Global guideline to safeguard integrity of $10bn online res market26th Mar 15
The Global Research Business Network (of which AMSRS is a member) and ESOMAR have collaborated in publishing guidance to ensure the integrity of sample quality used in online research.
A growing global market worth US$9.7bn (more than phone and face-to-face combined), online sampling now accounts for 28 per cent of global market and social research revenues.
According to professional standards consultant Reg Baker its rapid growth has been accompanied by concerns about the integrity of the resulting research data and presents ‘real challenges for brands and marketers to assess the quality of their samples’.
The Guideline for Online Sample Quality (GOSQ) provides best practice guidance to help users and providers understand how evolving approaches to online sampling can impact and potentially compromise data quality.
It emphasises the need for a transparent sampling process, knowledge of how the sample was selected, and specifically to ensure the same individual only answers a particular survey once.
Issues include the number of professional research participants who enter multiple surveys to secure incentives, inattentive or untruthful respondents, unrepresentative target groups, and the potential for duplicate participants as research providers broaden their sources to expand sample sizes.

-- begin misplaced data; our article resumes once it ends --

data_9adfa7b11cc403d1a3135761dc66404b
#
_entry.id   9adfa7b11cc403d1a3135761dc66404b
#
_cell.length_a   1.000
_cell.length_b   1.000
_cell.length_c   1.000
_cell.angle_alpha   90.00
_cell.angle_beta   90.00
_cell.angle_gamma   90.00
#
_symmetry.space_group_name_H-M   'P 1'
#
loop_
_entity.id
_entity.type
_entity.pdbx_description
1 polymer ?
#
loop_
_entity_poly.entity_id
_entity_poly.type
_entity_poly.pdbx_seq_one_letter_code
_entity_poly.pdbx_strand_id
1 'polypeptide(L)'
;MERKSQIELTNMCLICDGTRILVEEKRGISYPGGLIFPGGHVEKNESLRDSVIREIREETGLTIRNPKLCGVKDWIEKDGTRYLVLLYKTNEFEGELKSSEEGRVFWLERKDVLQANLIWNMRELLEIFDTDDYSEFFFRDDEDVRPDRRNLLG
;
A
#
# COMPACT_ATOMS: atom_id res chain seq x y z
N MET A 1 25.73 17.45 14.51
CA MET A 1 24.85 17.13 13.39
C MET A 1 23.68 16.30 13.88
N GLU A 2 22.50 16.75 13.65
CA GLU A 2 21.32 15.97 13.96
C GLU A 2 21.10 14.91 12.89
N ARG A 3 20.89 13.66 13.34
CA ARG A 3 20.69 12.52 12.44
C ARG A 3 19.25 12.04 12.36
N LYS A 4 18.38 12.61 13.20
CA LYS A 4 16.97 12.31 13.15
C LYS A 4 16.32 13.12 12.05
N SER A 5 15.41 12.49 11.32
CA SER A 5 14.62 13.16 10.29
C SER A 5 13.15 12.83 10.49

Between 20 and 30 percent of research respondents now respond using a smartphone or mobile device – they are typically younger, male, and more ethnically diverse than in conventional sampling. The limitations of mobile devices can also skew completion rates. The guideline highlights
the need for transparency when reporting data in this area.
Newer techniques such as ‘river sampling’ – recruiting samples from real-time adverts or offers – can make it harder to validate respondent identities and their relevance to the target population.
The trend towards recruiting respondents from schemes such as ‘frequent flyer’ programs or from particular websites opens up the potential for duplicate participants. Blending together samples
from several panel sources to create greater balance can also lead to individuals answering surveys more than once.
GRBN executive director Andrew Cannon said future planned collaborations with ESOMAR include working with industry experts to publish guidelines in other rapidly evolving fields such as social
media and mobile research.
- Ensuring the respondent falls within the description of the research sample.
- Survey fraud prevention to ensure that the same person cannot receive more incentives by completing a survey more than once.
- Survey engagement to ensure that the respondent is paying sufficient attention to the questionnaire and understands the questions being asked.
- Category exclusions to ensure that the sample does not include respondents who might bias the results.
- Transparency of sampling to build confidence.